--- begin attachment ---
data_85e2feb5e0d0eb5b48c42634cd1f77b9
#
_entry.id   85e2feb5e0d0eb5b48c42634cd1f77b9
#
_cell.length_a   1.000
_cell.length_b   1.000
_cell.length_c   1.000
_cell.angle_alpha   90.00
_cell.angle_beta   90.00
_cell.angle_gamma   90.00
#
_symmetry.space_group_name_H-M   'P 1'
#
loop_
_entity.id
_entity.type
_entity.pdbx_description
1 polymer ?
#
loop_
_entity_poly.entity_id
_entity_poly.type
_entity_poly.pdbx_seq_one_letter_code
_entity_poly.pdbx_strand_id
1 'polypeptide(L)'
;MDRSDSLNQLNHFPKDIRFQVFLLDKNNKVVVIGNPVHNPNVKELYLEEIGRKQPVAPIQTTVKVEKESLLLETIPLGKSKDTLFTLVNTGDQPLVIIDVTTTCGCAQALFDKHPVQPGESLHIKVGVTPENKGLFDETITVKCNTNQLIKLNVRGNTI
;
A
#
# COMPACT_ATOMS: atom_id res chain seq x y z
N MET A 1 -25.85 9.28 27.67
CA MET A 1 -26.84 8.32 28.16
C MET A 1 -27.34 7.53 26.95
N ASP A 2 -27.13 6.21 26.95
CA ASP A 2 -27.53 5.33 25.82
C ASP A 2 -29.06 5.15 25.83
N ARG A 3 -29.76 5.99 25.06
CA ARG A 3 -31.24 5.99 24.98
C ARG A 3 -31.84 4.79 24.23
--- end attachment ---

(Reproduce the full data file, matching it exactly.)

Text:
data_85e2feb5e0d0eb5b48c42634cd1f77b9
#
_entry.id   85e2feb5e0d0eb5b48c42634cd1f77b9
#
_cell.length_a   1.000
_cell.length_b   1.000
_cell.length_c   1.000
_cell.angle_alpha   90.00
_cell.angle_beta   90.00
_cell.angle_gamma   90.00
#
_symmetry.space_group_name_H-M   'P 1'
#
loop_
_entity.id
_entity.type
_entity.pdbx_description
1 polymer ?
#
loop_
_entity_poly.entity_id
_entity_poly.type
_entity_poly.pdbx_seq_one_letter_code
_entity_poly.pdbx_strand_id
1 'polypeptide(L)'
;MDRSDSLNQLNHFPKDIRFQVFLLDKNNKVVVIGNPVHNPNVKELYLEEIGRKQPVAPIQTTVKVEKESLLLETIPLGKSKDTLFTLVNTGDQPLVIIDVTTTCGCAQALFDKHPVQPGESLHIKVGVTPENKGLFDETITVKCNTNQLIKLNVRGNTI
;
A
#
# COMPACT_ATOMS: atom_id res chain seq x y z
N MET A 1 -25.85 9.28 27.67
CA MET A 1 -26.84 8.32 28.16
C MET A 1 -27.34 7.53 26.95
N ASP A 2 -27.13 6.21 26.95
CA ASP A 2 -27.53 5.33 25.82
C ASP A 2 -29.06 5.15 25.83
N ARG A 3 -29.76 5.99 25.06
CA ARG A 3 -31.24 5.99 24.98
C ARG A 3 -31.84 4.79 24.23